The hue and cry for more protests and policing reform is resounding loudly across America, while Jefferson’s killer walks free, awaiting trial. The fact that Jefferson was shot through her bedroom window in her home, as she tried to look outside at what she must have thought was a prowler, and that her eight-year-old nephew was in the room at the time, is as galling and infuriating as the fact that cops who murder Black people are allowed to be free and out on bond. Guyger was free for an entire year before going to trial.
Racist cops must be stopped before they can kill again. Just ten days after murderer Amber Guyger killed Botham Shem Jean in his own apartment, here we are again. Guyger’s flimsy excuse that she thought he was in her apartment is ludicrous at best and the height of incompetence at the very worst.
Atatiana Koquice Jefferson, a pre-med Xavier University graduate, who sold medical equipment and wanted to become a doctor, is now dead. Dean’s excuse for shooting Jefferson was that he felt threatened. This is the same person that didn’t identify himself, was prowling around this woman’s property in the wee hours of the morning and shot her through a window; one second after he ordered her to put her hands up.
University President Reynold Verret said, “We are deeply dismayed by the news of another African American killed in her home by the police, in Fort Worth, Texas. This time, she is one of our Xavier University of Louisiana alumnae.” Verret said people should “expect safety” when they call police.
Black people know, instinctively, that just being around police can end in a death sentence. And some whites know, empathize, and are as shocked as others over police executions of blacks.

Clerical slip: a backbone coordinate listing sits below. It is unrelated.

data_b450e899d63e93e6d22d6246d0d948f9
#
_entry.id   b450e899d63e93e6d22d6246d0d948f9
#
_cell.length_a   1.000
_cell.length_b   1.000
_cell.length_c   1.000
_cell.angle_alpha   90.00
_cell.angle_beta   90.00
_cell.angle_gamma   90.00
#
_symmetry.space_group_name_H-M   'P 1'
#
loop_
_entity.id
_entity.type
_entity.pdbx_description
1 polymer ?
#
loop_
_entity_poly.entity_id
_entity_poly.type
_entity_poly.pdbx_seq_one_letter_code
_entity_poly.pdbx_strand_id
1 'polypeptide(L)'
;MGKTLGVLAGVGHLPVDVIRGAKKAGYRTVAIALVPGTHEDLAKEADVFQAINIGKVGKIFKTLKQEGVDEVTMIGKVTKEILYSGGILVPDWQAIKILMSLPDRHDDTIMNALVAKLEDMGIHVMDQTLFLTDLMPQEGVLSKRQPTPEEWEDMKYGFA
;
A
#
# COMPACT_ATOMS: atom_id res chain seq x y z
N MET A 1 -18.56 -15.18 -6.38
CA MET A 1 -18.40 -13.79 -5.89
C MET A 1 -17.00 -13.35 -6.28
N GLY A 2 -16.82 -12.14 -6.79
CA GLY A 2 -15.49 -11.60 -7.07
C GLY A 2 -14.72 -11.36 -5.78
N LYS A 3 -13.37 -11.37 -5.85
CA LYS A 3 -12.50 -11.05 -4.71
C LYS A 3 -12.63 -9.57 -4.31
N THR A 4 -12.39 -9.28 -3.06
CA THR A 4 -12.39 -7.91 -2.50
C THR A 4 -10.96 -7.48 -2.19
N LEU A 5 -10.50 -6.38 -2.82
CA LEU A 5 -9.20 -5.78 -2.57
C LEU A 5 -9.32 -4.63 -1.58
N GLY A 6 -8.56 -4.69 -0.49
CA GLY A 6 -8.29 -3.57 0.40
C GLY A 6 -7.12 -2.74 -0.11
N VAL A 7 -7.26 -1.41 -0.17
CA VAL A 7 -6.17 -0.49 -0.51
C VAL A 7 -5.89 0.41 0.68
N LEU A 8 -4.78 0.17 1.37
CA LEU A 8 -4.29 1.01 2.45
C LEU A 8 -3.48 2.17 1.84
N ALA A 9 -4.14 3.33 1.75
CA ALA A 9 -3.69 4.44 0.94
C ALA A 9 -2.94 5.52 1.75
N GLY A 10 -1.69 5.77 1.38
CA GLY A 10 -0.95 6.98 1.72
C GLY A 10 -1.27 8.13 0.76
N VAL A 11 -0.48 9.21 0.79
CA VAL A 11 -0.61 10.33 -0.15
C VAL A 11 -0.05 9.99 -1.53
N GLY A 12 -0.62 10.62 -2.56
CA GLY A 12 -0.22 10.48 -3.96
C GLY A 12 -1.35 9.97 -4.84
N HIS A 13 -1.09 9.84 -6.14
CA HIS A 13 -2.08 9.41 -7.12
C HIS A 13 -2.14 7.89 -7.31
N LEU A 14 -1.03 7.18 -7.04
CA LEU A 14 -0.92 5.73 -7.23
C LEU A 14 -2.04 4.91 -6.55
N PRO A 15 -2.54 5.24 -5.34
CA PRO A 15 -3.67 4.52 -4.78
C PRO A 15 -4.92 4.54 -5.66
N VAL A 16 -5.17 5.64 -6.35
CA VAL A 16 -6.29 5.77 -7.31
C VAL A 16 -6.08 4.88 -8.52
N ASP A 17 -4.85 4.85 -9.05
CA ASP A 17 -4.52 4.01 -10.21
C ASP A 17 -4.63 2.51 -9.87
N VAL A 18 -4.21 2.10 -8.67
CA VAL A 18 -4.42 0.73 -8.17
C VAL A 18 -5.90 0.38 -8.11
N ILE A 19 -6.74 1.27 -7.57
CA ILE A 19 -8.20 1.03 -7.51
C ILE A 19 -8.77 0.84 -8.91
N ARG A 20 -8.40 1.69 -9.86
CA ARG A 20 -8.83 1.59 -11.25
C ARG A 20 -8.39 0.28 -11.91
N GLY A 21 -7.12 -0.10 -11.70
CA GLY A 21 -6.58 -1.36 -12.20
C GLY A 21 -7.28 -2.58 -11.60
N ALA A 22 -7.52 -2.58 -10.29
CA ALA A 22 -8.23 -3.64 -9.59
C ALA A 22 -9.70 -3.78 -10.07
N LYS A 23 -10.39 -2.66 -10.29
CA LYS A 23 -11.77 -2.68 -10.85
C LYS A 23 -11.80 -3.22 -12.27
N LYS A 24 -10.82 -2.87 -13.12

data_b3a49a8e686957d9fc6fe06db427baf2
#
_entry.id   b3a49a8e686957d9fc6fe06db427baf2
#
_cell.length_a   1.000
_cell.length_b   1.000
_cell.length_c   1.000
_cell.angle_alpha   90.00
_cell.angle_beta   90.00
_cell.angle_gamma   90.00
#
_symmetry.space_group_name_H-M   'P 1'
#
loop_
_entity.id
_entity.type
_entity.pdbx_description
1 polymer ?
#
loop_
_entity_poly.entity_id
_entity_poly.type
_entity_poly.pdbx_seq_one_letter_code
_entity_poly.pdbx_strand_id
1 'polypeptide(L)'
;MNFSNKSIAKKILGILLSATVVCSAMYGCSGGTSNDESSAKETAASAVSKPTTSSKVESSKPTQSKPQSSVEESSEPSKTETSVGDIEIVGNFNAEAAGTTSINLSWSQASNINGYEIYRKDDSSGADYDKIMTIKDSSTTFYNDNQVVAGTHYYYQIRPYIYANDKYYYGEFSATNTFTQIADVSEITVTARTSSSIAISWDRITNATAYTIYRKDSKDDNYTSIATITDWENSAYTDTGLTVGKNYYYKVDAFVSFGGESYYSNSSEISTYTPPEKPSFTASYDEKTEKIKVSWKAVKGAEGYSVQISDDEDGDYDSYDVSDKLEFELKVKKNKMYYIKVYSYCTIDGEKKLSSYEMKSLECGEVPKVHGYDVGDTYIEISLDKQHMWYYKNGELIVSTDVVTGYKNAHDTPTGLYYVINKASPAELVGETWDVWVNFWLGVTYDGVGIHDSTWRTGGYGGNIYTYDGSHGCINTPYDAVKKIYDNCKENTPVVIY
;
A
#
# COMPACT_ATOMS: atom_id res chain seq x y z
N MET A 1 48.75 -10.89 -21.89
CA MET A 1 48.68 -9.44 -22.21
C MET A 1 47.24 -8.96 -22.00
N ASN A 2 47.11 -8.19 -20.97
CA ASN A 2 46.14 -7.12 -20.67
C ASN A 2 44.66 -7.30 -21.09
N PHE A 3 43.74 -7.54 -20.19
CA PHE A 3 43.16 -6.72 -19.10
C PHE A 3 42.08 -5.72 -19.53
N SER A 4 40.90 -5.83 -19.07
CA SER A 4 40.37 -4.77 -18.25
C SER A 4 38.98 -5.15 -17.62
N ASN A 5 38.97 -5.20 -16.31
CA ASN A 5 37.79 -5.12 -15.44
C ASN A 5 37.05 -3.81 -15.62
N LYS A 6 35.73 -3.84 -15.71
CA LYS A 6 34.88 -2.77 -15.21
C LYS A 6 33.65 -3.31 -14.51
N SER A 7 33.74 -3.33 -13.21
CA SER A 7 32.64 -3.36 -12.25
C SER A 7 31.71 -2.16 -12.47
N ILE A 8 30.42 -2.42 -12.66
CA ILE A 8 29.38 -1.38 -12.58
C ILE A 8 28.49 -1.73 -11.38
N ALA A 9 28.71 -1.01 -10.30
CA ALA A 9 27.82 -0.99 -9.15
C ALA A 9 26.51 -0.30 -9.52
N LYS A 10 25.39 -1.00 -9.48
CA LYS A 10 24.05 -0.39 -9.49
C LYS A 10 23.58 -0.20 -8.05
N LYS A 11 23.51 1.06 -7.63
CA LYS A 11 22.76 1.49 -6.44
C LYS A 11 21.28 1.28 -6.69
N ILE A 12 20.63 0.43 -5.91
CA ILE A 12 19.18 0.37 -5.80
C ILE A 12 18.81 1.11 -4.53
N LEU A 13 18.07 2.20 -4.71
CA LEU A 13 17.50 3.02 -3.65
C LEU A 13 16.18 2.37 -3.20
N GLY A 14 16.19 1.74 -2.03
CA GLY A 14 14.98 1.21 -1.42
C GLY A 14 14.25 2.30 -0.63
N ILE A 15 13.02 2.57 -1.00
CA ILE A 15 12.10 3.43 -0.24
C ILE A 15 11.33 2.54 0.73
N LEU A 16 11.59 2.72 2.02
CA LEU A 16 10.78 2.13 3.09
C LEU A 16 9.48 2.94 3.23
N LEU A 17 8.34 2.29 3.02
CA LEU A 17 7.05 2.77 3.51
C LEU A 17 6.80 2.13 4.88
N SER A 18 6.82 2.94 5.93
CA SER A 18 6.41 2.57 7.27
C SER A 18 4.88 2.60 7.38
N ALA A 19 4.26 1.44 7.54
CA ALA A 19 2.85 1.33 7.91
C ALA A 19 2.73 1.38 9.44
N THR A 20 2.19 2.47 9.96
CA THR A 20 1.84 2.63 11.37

Savanna Hartman, a white resident of Tampa, Florida, was visibly sad about Jefferson’s murder, as she waxed poetic: “I wasn’t born rich but don’t get it twisted. See how I look? My white skin is my privilege. I don’t get watched when I go to the mall. When I get stopped for a ticket, it doesn’t end in a brawl. I don’t know what it’s like to go out for snacks and end up lying dead on my back. My car has never been watched or followed around, my kids don’t play in parks and then get gunned down,” she said referencing the shooting deaths of Trayvon Martin and Tamir Rice.
New Orleans has had its share of police executions of black people without cause: Justin Sipp, Henry Glover, the four people murdered on the Danzinger Bridge, Wendell Allen, the Algiers 7 cops who killed four people, including a pregnant woman, and numerous others dating back to the founding of the Louisiana territory. But we do have a Consent Decree and active Police Monitor who investigates cases of police misconduct, thanks to local activists who demanded consequences for killer cops.
Obviously, the Fort Worth Police Department needs a Consent Decree to reform its rogue PD. S. Lee Merritt, the Jefferson’s family attorney said at an October 14, press conference, “The Fort Worth Police Department is on pace to be one of the deadliest police departments in the United States.” There have been at least seven shootings involving Fort Worth officers since June 2019 and nine since the beginning of the year. Six of those shot died, including Jefferson.
Jefferson’s family is calling for a federal investigation or an independent investigation. Given that the Trump’s Administration’s Department of Justice recently exonerated the officer who choked Eric Gardner of New York to death, the relatives’ plea may fall on deaf ears. Bad actors such as these underscore the importance of voting. Blacks will never get justice so long as racists are charged with adjudicating justice.